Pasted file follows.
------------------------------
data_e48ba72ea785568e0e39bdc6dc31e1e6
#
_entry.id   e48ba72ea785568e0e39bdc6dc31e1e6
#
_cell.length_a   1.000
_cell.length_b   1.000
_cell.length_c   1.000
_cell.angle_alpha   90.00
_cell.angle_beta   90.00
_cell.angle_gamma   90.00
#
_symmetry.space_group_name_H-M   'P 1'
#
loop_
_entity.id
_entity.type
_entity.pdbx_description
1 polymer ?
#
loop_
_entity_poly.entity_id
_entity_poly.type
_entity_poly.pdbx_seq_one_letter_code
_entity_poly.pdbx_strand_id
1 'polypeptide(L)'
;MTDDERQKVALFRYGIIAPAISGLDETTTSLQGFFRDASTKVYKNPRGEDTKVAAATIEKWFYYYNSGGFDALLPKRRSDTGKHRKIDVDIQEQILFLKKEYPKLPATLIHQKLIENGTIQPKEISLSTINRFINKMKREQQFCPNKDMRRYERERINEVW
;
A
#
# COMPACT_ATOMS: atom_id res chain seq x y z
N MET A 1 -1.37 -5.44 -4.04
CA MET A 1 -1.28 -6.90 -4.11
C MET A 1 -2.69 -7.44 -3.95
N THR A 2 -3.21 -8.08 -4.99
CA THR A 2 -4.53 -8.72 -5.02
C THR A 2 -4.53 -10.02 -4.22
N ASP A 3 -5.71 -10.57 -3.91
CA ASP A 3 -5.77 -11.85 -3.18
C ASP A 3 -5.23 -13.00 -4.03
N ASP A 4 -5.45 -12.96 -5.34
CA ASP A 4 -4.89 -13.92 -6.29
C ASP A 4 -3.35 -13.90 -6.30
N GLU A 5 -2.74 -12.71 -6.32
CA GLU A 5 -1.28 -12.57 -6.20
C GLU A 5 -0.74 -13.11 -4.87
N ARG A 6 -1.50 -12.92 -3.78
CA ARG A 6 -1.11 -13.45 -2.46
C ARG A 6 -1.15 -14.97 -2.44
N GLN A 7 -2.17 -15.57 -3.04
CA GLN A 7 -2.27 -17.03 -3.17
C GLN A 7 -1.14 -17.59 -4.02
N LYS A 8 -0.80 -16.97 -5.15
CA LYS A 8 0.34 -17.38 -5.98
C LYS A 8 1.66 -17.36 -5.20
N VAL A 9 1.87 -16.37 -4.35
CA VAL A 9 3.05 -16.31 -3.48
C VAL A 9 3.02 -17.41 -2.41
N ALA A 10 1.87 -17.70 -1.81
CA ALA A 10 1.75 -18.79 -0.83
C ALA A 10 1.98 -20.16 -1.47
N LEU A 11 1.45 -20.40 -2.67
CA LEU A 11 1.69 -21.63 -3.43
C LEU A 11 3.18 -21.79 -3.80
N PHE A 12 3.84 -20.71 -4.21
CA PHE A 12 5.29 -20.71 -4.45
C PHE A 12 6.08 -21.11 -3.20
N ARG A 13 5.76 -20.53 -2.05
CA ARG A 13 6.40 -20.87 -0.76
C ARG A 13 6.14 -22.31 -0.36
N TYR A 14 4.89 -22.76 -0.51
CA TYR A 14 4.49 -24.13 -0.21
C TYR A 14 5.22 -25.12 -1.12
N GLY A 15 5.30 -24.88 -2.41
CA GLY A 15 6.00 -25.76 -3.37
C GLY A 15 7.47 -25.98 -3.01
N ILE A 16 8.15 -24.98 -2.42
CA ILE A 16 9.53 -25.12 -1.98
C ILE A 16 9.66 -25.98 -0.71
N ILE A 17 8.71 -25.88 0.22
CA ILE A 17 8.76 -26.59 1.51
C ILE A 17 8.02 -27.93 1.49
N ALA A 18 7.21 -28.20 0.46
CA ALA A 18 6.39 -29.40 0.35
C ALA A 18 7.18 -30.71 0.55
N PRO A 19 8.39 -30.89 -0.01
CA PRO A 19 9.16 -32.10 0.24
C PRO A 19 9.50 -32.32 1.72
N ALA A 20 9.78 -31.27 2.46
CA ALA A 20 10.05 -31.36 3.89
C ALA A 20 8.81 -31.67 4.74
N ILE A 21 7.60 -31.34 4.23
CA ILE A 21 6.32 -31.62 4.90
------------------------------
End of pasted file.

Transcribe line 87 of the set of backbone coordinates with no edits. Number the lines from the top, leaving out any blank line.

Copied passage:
C PRO A 19 9.50 -32.32 1.72